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This recipe is as good as my friend's mom's recipe and my kids love it! Since we move a lot, this is a great recipe for finishing up vinegars in my cupboard. I have used a variety of different vinegars and all have worked fine. A combination of red wine and rice vinegar gives it a more subtle flavor. Apple cider vinegar gives it a fresher flavor and white vinegar gives it the traditional tart taste. You may have to adjust the amount of sugar to compensate. I use raw sugar instead since the slightly molasses flavor compliments the soy sauce. Low-sodium soy sauce also keeps it from getting too salty. I double the sauce ingredients because my family loves the gravy over rice but I thicken it slightly with a cornstarch+water mixture after browning the meat. And, for speed and ease, I use country ribs and increase cooking time until tender.

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Mama D4 January 30, 2010

It was FABULOUS! I have made it repeatedly since my husband has a coworker who brings in authentic adobo and he loves it. I totally changed this one up seeing as how we are trying to lose weight though: I use chicken breasts or pork chops cut into pieces, Splenda instead of sugar, add onion and no cooking oil. I brown the meat, onion and garlic. Then I combine the remaining ingredients with 1/2 c. extra water and 1 c. instant brown rice, and simmer for a good 10-15 minutes. The rice soaks up the gravy and is SOOO flavorful. I serve with steamed broccoli. DEFINATELY A FAVORITE! Thanks for posting!

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wilksterette August 08, 2008

Very good. Next time I will thicken the sauce with some corn starch just before serving though.

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sugar momma February 10, 2010

I have never had authentic adobo so I don't have anything to compare this to however it was very good. I didn't use pork (because I rarely eat it) belive it or not I used 3 turkey legs. Once I deboned those legs a person wouldn't have even realized they were eating turkey. I decided not to thicken my juice and just let it be a natural gravy. I'm happy, I have a new way to make turkey legs.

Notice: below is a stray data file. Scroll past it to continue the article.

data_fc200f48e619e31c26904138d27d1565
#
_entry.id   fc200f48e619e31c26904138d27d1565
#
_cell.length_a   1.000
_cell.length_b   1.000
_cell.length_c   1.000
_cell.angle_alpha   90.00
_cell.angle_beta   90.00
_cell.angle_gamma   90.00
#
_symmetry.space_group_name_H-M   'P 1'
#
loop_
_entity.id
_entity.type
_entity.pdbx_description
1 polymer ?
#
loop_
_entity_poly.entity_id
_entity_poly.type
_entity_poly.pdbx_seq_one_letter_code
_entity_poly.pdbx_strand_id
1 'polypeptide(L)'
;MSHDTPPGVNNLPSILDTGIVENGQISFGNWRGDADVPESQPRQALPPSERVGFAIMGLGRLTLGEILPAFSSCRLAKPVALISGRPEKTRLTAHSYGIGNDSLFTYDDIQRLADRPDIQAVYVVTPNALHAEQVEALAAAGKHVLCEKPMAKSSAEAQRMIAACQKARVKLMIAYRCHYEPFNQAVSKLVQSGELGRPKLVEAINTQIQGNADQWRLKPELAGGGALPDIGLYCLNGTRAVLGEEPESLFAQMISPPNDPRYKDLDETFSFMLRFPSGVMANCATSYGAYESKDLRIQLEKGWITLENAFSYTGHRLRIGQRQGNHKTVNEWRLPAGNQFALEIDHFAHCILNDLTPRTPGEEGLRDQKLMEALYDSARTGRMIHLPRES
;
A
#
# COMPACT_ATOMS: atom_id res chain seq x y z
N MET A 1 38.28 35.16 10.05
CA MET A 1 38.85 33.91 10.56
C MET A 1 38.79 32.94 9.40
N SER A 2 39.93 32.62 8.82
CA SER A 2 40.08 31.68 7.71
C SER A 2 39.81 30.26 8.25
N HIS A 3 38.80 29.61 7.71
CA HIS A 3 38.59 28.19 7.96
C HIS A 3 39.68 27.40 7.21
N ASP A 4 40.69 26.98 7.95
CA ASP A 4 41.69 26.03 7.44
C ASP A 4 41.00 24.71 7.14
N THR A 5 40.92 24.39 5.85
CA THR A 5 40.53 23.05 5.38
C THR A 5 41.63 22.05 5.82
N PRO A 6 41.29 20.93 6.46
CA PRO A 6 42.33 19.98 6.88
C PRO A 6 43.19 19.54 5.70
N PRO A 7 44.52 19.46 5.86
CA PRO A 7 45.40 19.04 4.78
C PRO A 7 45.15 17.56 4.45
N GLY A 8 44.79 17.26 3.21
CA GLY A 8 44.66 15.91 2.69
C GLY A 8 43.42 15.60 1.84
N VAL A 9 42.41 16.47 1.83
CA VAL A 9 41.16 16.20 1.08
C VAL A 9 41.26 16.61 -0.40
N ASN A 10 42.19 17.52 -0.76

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brandidt July 14, 2008

The meat was great, but I preferred the leftovers. The difference was that I decided to add some corn starch to the sauce, and made a gavy out of it that stuck to the meat more.

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Doku November 18, 2003

This is good eats. I can see why the pork were braised initially and seared after (reverse searing to achieve maillard reaction and ). It's a quicker way to flavor the meat if you did not have time to marinate it before hand. But this uses quite a bit of pots and pans and a little messy (since you have to pat the pork dry, and you can't sear it if it's wet). Next time, I would sear the pork first (just like you would with beef bourguignon), add the cooking liquid, then bring to a boil (always), then simmer and reduce the liquid (a lot, no need for corn starch to thicken it). I did add some sweet onions (reminiscent of Bo Luc Lac) and sautéed mushrooms at the very end. And instead of using water, I substituted beef stock. This is just my humble opinion and taste is subjective anyway.

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gnebvsky March 02, 2015

We had .85 lbs of pork loin on hand so I used that. Based on a few of the reviews I read I decided to use the full amount of marinade/liquid and used Apple Cider vinegar. I poured the cubed pork and broth over plain brown basmati rice before serving. It was a hit! Thanks. We'll definitely make it again and might try other vinegar flavors.

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Buschways April 14, 2014

My father finds the above recipe kinda sweet, so I changed the white sugar to brown sugar, add a tablespoon of Worcestershire sauce (Mama Sita's Barbecue Marinade Sauce will also do the trick =), and season with more pepper and a tablespoon of chili flakes for a kick of good spicy sensation. I also doubled the sauce for almost a kilo of chicken because we love saucy adobo!

Adobo just keeps geeting more good when reheated!
Thanks for this great recipe guide!

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MaVernaRica January 09, 2011

Really enjoyed this recipe, it was easy, delicious and a great way to use up some of the pork I had in the freezer. I am looking forward to the leftovers today!

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Alaska Katie January 09, 2011
TRADITIONAL ADOBO (Pork in Vinegar and Soy Sauce)